Why is China's Chang'e-4 lunar mission to the far side of the Moon a big deal?

The Chang'e-4 mission is also part of China's ambitions to further its space and geopolitical goals.


Late last week, China became the first country in the world to successfully launch a mission to land its spacecraft on the largely-unexplored 'far side' of the Moon.

The Chang'e-4 lunar probe — named after the 'moon goddess' in Chinese mythology — was launched on a Long March 3B rocket from the Xichang Launch Centre in China, minutes from midnight. The spacecraft is now on a month-long journey to the Moon, expected to land sometime in early January.

What is Chang'e-4's mission?

This will be the world's first attempt at landing a spacecraft on the far side of the moon, which has faced away from the Earth from the time we started paying attention to it. Collectively, space and astronomy communities still know very little about the moon's far side.

The Chang'e-4 mission is also part of China's ambitions to further its space and geopolitical goals. China is keen on demonstrating its capabilities as a space power, and one to rival Russia, the European Union and the US.

"This mission is also the most meaningful deep space exploration research project in the world in 2018," He Rongwei, the mission's chief commander from the China Aerospace Science and Technology Corp, told Global Times.

The country will definitely go down the space hall of fame if Chang'e-4 makes a soft landing as planned.

Why is Chinas Change-4 lunar mission to the far side of the Moon a big deal?

The near side (left) and far side (right) of the Moon. The far side has very little maria (plains) due to its relatively thicker, uneven crust. Image courtesy: Wikipedia

Chang'e 4 Mission: Why go as far as the far side?

There's a reason China has chosen to land on the moon where no one has before.

The near side of the moon is "tidally locked" to always face the Earth, and offers many flat areas for a spacecraft to touch down.

The far side gets roughly the same amount of sunlight that the near side facing Earth does. The Russian Luna 3 mission in 1959 captured the first, grainy glimpses of the Moon's far side. Three years later, NASA's Ranger spacecraft rammed into its surface.

The far side is also mountainous and rugged, making a landing on the moon's far side a tricky business. Tucked away from a line-of-sight or -communication, it is also difficult for mission control on Earth to reach out to.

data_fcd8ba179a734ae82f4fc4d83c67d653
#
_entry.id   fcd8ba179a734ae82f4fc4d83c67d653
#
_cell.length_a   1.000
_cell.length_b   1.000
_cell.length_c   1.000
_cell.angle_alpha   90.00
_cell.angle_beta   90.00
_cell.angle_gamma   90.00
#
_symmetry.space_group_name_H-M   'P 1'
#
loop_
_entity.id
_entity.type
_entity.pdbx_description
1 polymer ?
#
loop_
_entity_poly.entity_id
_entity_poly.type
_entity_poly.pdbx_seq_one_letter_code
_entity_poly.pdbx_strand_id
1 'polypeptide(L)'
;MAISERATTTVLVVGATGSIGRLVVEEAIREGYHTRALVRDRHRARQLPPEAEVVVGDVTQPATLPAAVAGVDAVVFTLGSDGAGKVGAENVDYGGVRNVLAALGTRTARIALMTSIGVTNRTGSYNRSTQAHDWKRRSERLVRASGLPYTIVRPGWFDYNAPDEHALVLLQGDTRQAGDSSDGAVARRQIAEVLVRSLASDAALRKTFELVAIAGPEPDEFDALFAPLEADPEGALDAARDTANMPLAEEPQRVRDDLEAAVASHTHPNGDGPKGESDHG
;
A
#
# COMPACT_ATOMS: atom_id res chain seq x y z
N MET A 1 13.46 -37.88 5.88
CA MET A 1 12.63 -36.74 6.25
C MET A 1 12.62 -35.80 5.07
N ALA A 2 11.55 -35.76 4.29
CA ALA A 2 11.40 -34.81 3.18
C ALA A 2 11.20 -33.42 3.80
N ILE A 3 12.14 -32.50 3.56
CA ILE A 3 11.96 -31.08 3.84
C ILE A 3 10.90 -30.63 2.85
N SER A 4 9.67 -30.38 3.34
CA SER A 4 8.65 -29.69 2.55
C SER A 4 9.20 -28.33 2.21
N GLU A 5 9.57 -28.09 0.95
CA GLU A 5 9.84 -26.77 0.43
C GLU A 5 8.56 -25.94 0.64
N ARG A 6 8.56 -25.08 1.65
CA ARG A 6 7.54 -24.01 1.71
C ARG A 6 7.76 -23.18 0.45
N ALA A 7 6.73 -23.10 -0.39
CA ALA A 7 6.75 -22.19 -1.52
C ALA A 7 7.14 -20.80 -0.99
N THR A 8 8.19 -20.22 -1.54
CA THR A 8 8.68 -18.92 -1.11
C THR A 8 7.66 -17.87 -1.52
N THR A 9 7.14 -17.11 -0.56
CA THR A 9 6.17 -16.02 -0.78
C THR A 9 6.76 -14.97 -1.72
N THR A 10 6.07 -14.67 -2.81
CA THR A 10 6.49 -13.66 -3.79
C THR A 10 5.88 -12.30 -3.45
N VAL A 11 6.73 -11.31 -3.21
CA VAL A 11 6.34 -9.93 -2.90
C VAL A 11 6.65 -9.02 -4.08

For all of history, the far side has been out of sight and reach for astronomers to study. It shares very few features with the near side, something the Luna 3 and Apollo 16 missions have thrown some light on. One of the biggest mysteries in modern astronomy is why the far side is much, much thicker than the near side is.

Interestingly, one theory to explain this oddity proposed that 4.5 billion years ago, Earth had two moons of different sizes. The smaller one fused with the other, making the far side 15 kilometres deeper than the near side.

Researchers still lack any real evidence of how the moon was formed, or why the difference in depths on either face. Being among spacefaring countries of the world, China also has plans to build a base and settlement on the moon. Chang'e-4's instruments are designed to bring back clues and data to back these motivations, and more, that the Chinese space agency has yet to make publicly available.

Chang'e 4 Mission: How will it work?

To do the same on the Moon’s dark side, a lunar mission will need multiple spacecrafts working in tandem — rovers or landers to collect data on the surface and a probe near the Moon to relay data and communications back to Earth.

This is something China’s has already prepared for.

The country’s Space Administration launched its Queqiao satellite in May this year, specifically to help with the communication needs for the upcoming lunar mission, the Chang’e-4 mission.